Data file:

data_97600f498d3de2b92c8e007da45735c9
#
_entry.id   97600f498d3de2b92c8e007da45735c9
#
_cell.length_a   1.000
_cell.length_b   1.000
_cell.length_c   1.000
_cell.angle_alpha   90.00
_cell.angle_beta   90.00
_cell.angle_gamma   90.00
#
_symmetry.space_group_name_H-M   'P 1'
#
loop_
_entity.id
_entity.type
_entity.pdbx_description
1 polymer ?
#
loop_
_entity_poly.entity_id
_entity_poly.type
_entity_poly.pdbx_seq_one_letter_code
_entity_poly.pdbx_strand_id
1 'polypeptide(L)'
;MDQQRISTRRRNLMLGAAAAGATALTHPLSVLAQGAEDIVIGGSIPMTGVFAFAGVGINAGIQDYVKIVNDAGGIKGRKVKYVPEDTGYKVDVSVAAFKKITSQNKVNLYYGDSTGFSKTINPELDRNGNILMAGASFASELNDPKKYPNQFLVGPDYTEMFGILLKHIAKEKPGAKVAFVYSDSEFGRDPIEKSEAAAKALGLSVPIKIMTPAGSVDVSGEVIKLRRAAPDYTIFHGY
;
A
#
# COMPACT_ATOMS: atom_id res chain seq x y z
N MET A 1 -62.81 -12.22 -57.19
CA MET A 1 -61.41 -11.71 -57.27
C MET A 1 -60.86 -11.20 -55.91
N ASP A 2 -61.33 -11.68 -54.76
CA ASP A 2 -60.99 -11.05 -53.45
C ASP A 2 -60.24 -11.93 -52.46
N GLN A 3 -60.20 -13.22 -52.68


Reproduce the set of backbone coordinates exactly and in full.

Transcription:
data_97600f498d3de2b92c8e007da45735c9
#
_entry.id   97600f498d3de2b92c8e007da45735c9
#
_cell.length_a   1.000
_cell.length_b   1.000
_cell.length_c   1.000
_cell.angle_alpha   90.00
_cell.angle_beta   90.00
_cell.angle_gamma   90.00
#
_symmetry.space_group_name_H-M   'P 1'
#
loop_
_entity.id
_entity.type
_entity.pdbx_description
1 polymer ?
#
loop_
_entity_poly.entity_id
_entity_poly.type
_entity_poly.pdbx_seq_one_letter_code
_entity_poly.pdbx_strand_id
1 'polypeptide(L)'
;MDQQRISTRRRNLMLGAAAAGATALTHPLSVLAQGAEDIVIGGSIPMTGVFAFAGVGINAGIQDYVKIVNDAGGIKGRKVKYVPEDTGYKVDVSVAAFKKITSQNKVNLYYGDSTGFSKTINPELDRNGNILMAGASFASELNDPKKYPNQFLVGPDYTEMFGILLKHIAKEKPGAKVAFVYSDSEFGRDPIEKSEAAAKALGLSVPIKIMTPAGSVDVSGEVIKLRRAAPDYTIFHGY
;
A
#
# COMPACT_ATOMS: atom_id res chain seq x y z
N MET A 1 -62.81 -12.22 -57.19
CA MET A 1 -61.41 -11.71 -57.27
C MET A 1 -60.86 -11.20 -55.91
N ASP A 2 -61.33 -11.68 -54.76
CA ASP A 2 -60.99 -11.05 -53.45
C ASP A 2 -60.24 -11.93 -52.46
N GLN A 3 -60.20 -13.22 -52.68